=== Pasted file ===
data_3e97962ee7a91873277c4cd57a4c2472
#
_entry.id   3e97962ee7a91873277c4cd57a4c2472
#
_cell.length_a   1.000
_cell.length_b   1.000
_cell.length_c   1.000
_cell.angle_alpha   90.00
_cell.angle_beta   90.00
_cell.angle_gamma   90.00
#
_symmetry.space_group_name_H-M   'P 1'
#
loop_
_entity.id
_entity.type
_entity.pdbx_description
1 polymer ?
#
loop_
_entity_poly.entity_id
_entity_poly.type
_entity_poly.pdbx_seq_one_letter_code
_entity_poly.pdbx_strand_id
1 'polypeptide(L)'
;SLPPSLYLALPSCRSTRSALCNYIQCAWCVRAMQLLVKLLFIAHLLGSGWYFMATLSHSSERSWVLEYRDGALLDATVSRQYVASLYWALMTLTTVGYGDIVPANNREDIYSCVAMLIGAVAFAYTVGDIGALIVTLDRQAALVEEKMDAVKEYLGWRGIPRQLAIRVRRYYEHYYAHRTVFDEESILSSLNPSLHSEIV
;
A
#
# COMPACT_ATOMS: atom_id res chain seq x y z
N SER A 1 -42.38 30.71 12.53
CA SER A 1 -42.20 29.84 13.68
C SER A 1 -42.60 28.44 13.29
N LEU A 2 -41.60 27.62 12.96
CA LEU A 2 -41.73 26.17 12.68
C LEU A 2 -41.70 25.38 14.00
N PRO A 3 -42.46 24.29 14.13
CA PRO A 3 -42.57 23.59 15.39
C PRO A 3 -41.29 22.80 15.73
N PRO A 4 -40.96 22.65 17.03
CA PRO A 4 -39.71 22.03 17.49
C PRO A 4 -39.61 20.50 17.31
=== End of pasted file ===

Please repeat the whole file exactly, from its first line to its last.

data_3e97962ee7a91873277c4cd57a4c2472
#
_entry.id   3e97962ee7a91873277c4cd57a4c2472
#
_cell.length_a   1.000
_cell.length_b   1.000
_cell.length_c   1.000
_cell.angle_alpha   90.00
_cell.angle_beta   90.00
_cell.angle_gamma   90.00
#
_symmetry.space_group_name_H-M   'P 1'
#
loop_
_entity.id
_entity.type
_entity.pdbx_description
1 polymer ?
#
loop_
_entity_poly.entity_id
_entity_poly.type
_entity_poly.pdbx_seq_one_letter_code
_entity_poly.pdbx_strand_id
1 'polypeptide(L)'
;SLPPSLYLALPSCRSTRSALCNYIQCAWCVRAMQLLVKLLFIAHLLGSGWYFMATLSHSSERSWVLEYRDGALLDATVSRQYVASLYWALMTLTTVGYGDIVPANNREDIYSCVAMLIGAVAFAYTVGDIGALIVTLDRQAALVEEKMDAVKEYLGWRGIPRQLAIRVRRYYEHYYAHRTVFDEESILSSLNPSLHSEIV
;
A
#
# COMPACT_ATOMS: atom_id res chain seq x y z
N SER A 1 -42.38 30.71 12.53
CA SER A 1 -42.20 29.84 13.68
C SER A 1 -42.60 28.44 13.29
N LEU A 2 -41.60 27.62 12.96
CA LEU A 2 -41.73 26.17 12.68
C LEU A 2 -41.70 25.38 14.00
N PRO A 3 -42.46 24.29 14.13
CA PRO A 3 -42.57 23.59 15.39
C PRO A 3 -41.29 22.80 15.73
N PRO A 4 -40.96 22.65 17.03
CA PRO A 4 -39.71 22.03 17.49
C PRO A 4 -39.61 20.50 17.31